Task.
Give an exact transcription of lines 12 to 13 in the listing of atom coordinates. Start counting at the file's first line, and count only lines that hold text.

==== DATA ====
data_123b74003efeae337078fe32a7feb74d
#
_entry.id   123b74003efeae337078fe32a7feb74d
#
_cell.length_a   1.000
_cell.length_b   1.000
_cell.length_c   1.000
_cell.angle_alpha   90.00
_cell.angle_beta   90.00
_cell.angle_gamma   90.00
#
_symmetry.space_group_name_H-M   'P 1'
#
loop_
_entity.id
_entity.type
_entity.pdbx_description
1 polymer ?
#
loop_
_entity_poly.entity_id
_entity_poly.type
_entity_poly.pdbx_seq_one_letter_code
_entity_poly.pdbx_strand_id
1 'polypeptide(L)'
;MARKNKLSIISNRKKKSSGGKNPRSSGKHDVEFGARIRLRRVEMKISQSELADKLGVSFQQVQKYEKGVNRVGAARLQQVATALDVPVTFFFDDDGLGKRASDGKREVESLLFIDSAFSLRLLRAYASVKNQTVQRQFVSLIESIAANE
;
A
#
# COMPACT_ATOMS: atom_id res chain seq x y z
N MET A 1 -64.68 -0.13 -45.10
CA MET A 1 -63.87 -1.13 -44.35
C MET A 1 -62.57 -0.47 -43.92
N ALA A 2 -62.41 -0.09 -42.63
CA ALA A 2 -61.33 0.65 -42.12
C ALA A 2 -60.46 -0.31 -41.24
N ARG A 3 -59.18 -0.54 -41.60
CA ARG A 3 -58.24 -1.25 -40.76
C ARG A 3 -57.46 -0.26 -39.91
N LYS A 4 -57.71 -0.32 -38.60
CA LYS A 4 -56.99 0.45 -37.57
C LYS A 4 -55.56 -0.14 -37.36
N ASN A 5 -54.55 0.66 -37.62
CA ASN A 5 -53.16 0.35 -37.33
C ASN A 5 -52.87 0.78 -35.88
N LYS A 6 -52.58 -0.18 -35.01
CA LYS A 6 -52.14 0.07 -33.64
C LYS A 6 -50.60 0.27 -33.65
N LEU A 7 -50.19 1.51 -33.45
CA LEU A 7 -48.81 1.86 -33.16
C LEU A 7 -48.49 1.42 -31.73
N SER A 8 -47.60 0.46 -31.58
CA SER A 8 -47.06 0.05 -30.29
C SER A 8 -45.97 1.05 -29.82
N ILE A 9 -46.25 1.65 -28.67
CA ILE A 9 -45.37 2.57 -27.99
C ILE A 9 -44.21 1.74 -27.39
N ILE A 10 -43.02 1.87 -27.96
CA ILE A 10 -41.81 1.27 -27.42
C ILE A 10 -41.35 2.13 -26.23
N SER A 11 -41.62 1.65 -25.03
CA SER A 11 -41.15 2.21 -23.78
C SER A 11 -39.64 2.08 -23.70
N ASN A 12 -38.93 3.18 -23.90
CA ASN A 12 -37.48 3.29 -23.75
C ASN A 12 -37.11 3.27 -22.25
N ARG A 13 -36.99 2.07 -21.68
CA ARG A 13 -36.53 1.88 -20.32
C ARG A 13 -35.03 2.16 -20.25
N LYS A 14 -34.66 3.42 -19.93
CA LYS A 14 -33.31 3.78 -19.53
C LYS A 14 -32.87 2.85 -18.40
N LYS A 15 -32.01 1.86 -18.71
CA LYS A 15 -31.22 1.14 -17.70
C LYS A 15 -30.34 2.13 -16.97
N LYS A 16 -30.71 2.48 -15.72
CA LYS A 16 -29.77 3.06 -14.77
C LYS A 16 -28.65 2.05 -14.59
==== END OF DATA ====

_symmetry.space_group_name_H-M   'P 1'
#